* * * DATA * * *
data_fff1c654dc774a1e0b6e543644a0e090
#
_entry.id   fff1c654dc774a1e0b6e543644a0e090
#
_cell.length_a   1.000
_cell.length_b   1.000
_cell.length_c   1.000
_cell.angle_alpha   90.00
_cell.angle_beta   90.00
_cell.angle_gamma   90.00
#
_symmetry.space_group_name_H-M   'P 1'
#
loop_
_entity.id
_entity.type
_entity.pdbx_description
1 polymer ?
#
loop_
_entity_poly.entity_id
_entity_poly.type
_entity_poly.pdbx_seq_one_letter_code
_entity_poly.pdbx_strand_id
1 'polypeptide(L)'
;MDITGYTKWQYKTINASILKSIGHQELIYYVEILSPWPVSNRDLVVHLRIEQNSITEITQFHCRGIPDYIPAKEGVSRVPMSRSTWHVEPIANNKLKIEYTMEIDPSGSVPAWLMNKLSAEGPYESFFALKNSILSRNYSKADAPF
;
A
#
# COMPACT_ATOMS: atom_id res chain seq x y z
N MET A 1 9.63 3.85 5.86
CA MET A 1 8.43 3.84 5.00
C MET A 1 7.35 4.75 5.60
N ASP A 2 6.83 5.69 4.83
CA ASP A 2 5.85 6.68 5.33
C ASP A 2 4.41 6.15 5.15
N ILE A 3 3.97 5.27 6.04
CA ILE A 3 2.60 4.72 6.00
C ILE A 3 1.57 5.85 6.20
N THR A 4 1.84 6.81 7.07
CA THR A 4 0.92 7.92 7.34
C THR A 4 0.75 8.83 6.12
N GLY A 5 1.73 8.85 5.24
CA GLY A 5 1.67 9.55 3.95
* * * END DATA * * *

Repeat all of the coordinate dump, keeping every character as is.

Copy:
data_fff1c654dc774a1e0b6e543644a0e090
#
_entry.id   fff1c654dc774a1e0b6e543644a0e090
#
_cell.length_a   1.000
_cell.length_b   1.000
_cell.length_c   1.000
_cell.angle_alpha   90.00
_cell.angle_beta   90.00
_cell.angle_gamma   90.00
#
_symmetry.space_group_name_H-M   'P 1'
#
loop_
_entity.id
_entity.type
_entity.pdbx_description
1 polymer ?
#
loop_
_entity_poly.entity_id
_entity_poly.type
_entity_poly.pdbx_seq_one_letter_code
_entity_poly.pdbx_strand_id
1 'polypeptide(L)'
;MDITGYTKWQYKTINASILKSIGHQELIYYVEILSPWPVSNRDLVVHLRIEQNSITEITQFHCRGIPDYIPAKEGVSRVPMSRSTWHVEPIANNKLKIEYTMEIDPSGSVPAWLMNKLSAEGPYESFFALKNSILSRNYSKADAPF
;
A
#
# COMPACT_ATOMS: atom_id res chain seq x y z
N MET A 1 9.63 3.85 5.86
CA MET A 1 8.43 3.84 5.00
C MET A 1 7.35 4.75 5.60
N ASP A 2 6.83 5.69 4.83
CA ASP A 2 5.85 6.68 5.33
C ASP A 2 4.41 6.15 5.15
N ILE A 3 3.97 5.27 6.04
CA ILE A 3 2.60 4.72 6.00
C ILE A 3 1.57 5.85 6.20
N THR A 4 1.84 6.81 7.07
CA THR A 4 0.92 7.92 7.34
C THR A 4 0.75 8.83 6.12
N GLY A 5 1.73 8.85 5.24
CA GLY A 5 1.67 9.55 3.95